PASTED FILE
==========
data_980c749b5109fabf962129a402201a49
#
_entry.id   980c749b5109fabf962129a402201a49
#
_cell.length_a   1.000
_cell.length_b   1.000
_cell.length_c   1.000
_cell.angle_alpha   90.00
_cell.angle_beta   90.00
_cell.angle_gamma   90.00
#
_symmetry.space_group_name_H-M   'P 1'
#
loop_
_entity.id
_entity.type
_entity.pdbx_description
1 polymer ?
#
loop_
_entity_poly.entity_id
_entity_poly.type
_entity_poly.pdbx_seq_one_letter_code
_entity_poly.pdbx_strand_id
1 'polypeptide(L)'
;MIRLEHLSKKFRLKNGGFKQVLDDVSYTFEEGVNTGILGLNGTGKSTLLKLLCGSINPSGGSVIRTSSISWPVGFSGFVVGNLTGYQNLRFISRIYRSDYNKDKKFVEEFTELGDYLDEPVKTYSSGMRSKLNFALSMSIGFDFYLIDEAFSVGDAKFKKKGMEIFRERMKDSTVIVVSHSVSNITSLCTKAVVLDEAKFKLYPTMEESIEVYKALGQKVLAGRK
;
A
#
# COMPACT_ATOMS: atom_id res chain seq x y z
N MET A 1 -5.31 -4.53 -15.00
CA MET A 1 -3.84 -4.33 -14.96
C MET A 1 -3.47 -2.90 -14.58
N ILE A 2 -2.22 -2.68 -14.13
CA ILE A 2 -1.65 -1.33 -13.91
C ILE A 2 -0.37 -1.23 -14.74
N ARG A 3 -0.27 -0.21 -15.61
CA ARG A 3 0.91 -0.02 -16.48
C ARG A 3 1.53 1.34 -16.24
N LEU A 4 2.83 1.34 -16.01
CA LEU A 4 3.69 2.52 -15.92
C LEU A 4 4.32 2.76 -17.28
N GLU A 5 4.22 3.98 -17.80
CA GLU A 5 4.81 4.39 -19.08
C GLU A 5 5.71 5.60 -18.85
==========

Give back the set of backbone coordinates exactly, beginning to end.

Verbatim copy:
data_980c749b5109fabf962129a402201a49
#
_entry.id   980c749b5109fabf962129a402201a49
#
_cell.length_a   1.000
_cell.length_b   1.000
_cell.length_c   1.000
_cell.angle_alpha   90.00
_cell.angle_beta   90.00
_cell.angle_gamma   90.00
#
_symmetry.space_group_name_H-M   'P 1'
#
loop_
_entity.id
_entity.type
_entity.pdbx_description
1 polymer ?
#
loop_
_entity_poly.entity_id
_entity_poly.type
_entity_poly.pdbx_seq_one_letter_code
_entity_poly.pdbx_strand_id
1 'polypeptide(L)'
;MIRLEHLSKKFRLKNGGFKQVLDDVSYTFEEGVNTGILGLNGTGKSTLLKLLCGSINPSGGSVIRTSSISWPVGFSGFVVGNLTGYQNLRFISRIYRSDYNKDKKFVEEFTELGDYLDEPVKTYSSGMRSKLNFALSMSIGFDFYLIDEAFSVGDAKFKKKGMEIFRERMKDSTVIVVSHSVSNITSLCTKAVVLDEAKFKLYPTMEESIEVYKALGQKVLAGRK
;
A
#
# COMPACT_ATOMS: atom_id res chain seq x y z
N MET A 1 -5.31 -4.53 -15.00
CA MET A 1 -3.84 -4.33 -14.96
C MET A 1 -3.47 -2.90 -14.58
N ILE A 2 -2.22 -2.68 -14.13
CA ILE A 2 -1.65 -1.33 -13.91
C ILE A 2 -0.37 -1.23 -14.74
N ARG A 3 -0.27 -0.21 -15.61
CA ARG A 3 0.91 -0.02 -16.48
C ARG A 3 1.53 1.34 -16.24
N LEU A 4 2.83 1.34 -16.01
CA LEU A 4 3.69 2.52 -15.92
C LEU A 4 4.32 2.76 -17.28
N GLU A 5 4.22 3.98 -17.80
CA GLU A 5 4.81 4.39 -19.08
C GLU A 5 5.71 5.60 -18.85